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Nigeria

Fintech companies in Nigeria are rapidly growing. In Q1 last year, funding for African startups hit a new record, with approximately 89% of all funding allocated to fintech startups in the region.  Nigeria is one of many African countries working to make financial services accessible to everyone. As smartphone users grow and digital IDs become the norm – all eyes are on fintech startups to pave the way for financial inclusion in Nigeria. Nigeria’s mission to achieve financial inclusion  A quick Google search will tell you that there are at least 150 fintech

As Africa’s tech ecosystem grows, the demand for talent is soaring. For young Africans, digital skills have become ever-more important and attractive. In 2021, according to the Africa Developer Ecosystem Report (pdf), Africa’s developer community grew by 3.8%, bringing the total number of developers on the continent to 716,000. The average local developer in Africa is seven years younger than their global counterpart and has up to three years of experience. The pandemic drove increased adoption of remote work around the world, leading to international companies recruiting African developers at

Lagos-based utility company, Beacon Power Services, has closed a seed round of $2.7 million. The funding round led by Seedstars African also saw venture capital firms Keeple Africa Ventures, Factor[e], and Ordiun Capital Management participate in the funding round.  Beacon Power Services, founded in 2013 by Bimbola Adisa, is a leading provider of data and grid management solutions for Africa’s power sector. The platform, established to address Nigeria’s inadequate electricity supply, aims to enhance energy access for Africa’s cities significantly. Beacon Power’s primary goal is to improve the quality and duration of electricity

Earlier this year, on February 13th, Sporting Lagos FC played its first-ever football match, which ended in a draw. The club, which currently plays in the Nigerian National League, the country’s second tier, is the brainchild of Shola Akinlade, co-founder and CEO of financial technology company Paystack, which he says was acquired for more than $200 million in 2020 by Irish American financial services company Stripe. Akinlade says he intends for Sporting Lagos to be a platform for community development and social change. But managing a football club in Nigeria is often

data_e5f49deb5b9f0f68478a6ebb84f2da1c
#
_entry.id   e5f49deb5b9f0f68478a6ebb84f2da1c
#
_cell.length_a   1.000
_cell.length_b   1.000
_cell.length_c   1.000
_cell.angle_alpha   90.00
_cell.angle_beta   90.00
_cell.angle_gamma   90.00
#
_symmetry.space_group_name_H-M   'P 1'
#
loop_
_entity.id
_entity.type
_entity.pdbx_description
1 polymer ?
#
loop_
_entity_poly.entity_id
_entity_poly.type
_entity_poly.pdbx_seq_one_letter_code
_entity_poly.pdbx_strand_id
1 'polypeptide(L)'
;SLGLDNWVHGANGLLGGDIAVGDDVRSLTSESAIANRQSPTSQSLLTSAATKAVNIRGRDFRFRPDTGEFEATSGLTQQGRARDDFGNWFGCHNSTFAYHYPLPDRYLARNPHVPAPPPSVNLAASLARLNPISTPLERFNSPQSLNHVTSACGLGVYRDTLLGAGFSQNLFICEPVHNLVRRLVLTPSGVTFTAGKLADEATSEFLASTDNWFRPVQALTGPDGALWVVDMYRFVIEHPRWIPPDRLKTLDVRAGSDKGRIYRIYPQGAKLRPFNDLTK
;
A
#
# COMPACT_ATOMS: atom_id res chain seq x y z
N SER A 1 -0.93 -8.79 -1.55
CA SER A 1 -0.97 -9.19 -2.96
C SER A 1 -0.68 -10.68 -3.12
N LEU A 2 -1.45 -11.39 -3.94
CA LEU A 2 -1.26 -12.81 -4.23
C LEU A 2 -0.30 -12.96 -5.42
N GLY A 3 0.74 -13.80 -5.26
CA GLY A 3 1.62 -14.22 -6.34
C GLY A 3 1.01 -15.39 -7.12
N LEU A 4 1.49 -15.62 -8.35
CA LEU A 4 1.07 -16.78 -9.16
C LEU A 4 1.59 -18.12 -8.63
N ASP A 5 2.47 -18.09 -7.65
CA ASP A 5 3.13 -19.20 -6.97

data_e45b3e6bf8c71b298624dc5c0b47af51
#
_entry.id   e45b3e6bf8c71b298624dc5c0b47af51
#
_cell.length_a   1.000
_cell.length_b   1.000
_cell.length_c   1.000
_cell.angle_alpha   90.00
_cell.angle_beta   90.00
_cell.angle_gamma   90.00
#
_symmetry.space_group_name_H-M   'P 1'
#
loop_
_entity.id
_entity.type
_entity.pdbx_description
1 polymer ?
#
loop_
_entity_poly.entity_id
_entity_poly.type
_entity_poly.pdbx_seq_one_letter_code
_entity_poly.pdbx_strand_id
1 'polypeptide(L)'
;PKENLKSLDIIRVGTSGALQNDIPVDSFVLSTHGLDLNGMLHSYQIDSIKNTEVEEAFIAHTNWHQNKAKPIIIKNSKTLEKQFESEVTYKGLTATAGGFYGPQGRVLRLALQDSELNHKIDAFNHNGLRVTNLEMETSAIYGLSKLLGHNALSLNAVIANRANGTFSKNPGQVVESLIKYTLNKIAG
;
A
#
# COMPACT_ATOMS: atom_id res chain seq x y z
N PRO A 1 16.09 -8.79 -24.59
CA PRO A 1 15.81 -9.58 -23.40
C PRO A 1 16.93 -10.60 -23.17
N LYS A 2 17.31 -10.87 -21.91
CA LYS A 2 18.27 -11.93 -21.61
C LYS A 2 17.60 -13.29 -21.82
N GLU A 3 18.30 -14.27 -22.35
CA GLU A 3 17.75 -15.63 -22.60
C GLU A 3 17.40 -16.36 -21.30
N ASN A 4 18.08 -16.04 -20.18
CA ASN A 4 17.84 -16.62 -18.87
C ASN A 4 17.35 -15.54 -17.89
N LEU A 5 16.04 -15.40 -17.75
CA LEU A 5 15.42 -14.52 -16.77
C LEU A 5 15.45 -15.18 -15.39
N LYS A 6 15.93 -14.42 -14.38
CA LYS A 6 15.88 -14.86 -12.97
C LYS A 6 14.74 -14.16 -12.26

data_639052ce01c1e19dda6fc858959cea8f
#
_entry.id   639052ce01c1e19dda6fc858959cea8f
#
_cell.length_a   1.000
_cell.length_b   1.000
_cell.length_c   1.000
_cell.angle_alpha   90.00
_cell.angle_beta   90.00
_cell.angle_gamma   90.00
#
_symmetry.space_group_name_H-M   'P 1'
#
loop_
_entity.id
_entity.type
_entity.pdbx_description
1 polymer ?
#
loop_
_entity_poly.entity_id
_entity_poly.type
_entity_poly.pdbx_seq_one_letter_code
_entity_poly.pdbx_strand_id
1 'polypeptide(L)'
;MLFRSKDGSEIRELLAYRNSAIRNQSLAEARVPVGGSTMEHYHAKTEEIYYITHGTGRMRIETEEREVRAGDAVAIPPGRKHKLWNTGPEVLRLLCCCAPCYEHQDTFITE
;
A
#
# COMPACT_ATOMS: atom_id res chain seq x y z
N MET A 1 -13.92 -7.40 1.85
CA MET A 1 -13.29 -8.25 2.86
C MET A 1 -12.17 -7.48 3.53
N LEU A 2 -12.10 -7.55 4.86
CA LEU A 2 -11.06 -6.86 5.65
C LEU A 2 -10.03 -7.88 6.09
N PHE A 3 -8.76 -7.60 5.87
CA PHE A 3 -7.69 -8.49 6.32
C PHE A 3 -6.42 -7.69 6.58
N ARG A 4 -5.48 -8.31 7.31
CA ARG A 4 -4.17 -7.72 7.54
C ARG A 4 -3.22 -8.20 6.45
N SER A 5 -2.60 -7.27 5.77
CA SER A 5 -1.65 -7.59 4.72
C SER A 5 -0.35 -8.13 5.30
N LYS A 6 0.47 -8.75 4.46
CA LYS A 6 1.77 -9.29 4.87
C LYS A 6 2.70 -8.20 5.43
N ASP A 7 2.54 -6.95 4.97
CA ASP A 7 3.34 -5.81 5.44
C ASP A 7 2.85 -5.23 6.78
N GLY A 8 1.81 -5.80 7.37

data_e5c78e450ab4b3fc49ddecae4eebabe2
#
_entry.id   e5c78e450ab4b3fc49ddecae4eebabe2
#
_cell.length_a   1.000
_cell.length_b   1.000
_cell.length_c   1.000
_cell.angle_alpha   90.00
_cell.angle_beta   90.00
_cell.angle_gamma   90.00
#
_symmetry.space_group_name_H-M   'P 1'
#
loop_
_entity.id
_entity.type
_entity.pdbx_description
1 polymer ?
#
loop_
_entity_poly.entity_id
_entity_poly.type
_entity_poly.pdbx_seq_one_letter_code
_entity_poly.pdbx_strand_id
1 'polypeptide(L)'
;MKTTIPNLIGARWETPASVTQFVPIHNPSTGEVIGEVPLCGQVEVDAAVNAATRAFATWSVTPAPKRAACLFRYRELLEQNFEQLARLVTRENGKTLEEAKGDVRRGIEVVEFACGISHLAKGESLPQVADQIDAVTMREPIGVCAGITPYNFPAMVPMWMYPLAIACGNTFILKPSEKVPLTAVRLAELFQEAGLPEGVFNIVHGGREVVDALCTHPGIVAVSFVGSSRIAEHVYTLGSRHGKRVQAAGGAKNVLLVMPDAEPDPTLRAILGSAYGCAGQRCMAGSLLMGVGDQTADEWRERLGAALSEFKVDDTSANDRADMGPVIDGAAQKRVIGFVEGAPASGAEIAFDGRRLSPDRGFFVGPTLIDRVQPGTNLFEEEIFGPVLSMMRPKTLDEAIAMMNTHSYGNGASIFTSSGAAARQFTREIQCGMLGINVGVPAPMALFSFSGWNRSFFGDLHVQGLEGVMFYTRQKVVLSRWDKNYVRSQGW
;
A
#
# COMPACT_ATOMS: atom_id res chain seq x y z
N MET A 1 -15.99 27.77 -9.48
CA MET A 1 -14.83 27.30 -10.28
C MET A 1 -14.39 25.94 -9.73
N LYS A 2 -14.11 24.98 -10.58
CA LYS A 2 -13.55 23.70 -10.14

Abibat Adesanya, a Nigerian TikToker, is helping viewers to connect and appreciate their mother-tongue, Yoruba, by making informative videos about the language and Nigerian culture. In short – she’s helping to dismantle the idea that it’s ever ‘too late’ to get in touch with your roots. Why can’t you speak your language?” A question that sounds so simple but the answer is usually much more complicated. A question that sometimes fills many – mostly those from the diaspora – with fear of ridicule from friends – or worse, family. But

Last week, Yep!, a “financial super app” with payments, remittance, and banking features, announced that it has raised $1.5 million in a pre-seed round led by pan-African VC Greenhouse Capital. The San Francisco- and Lagos-headquartered startup was started by Olaoluwa Awojoodu, who then teamed up with Airende Ojeomogha and Garry Ottosen to start Yep!. The startup plans to go live across the five markets where E-Settlement is present, serving digital financial services to consumers, small business owners, and merchants. They also have a mission to enhance financial inclusion by leveraging PayCentre Africa — the startup’s agent banking platform, to

JéGO Technologies Inc, a Black-owned innovative tech firm based in Miami, Florida, has just begun manufacturing their self-driving vehicles called JéGO Pods. The company’s goal is to use its mobile platform to connect users with businesses that provide on-demand services like Flu Testing, COVID testing, IV therapy, and other services which can be brought directly to customers using driverless JéGO pods.  To be released in late 2022, the firm was founded by Frederick Akphoghene, a Nigerian immigrant who started his career in tech at just 16-years-old, eventually building and partnering

It was rare to see a Nigerian startup raising $10 million ten years ago but now the country’s fintech unicorns are becoming just as valuable as its banks. Every other month we’re hearing about startups all over the country raising capital but a new report has found that in 2021, investors, including global giants SoftBank and Tiger Global, put a total of $1.37 billion into Nigerian startups, according to Africa: The Big Deal, a pan-African funding tracker. But to justify large valuations, companies need to demonstrate growth, which means spending big on customer acquisition. 

Remedial Health has secured $1 million in pre-seed funding to digitize pharmacies, and stem the supply of fake and substandard pharmaceutical products, starting with Nigeria before expanding to the rest of Africa. Founded in 2020 by Samuel Okwuada, a trained pharmacist and self-taught software developer, together with his co-founder Victor Benjamin – the company is said to be using part of the new funding will be used to extend the startup’s buy-now-pay-later offering, for an even wider reach. Okwuada started his entrepreneurial journey while still at the university, where he built SaaS products,

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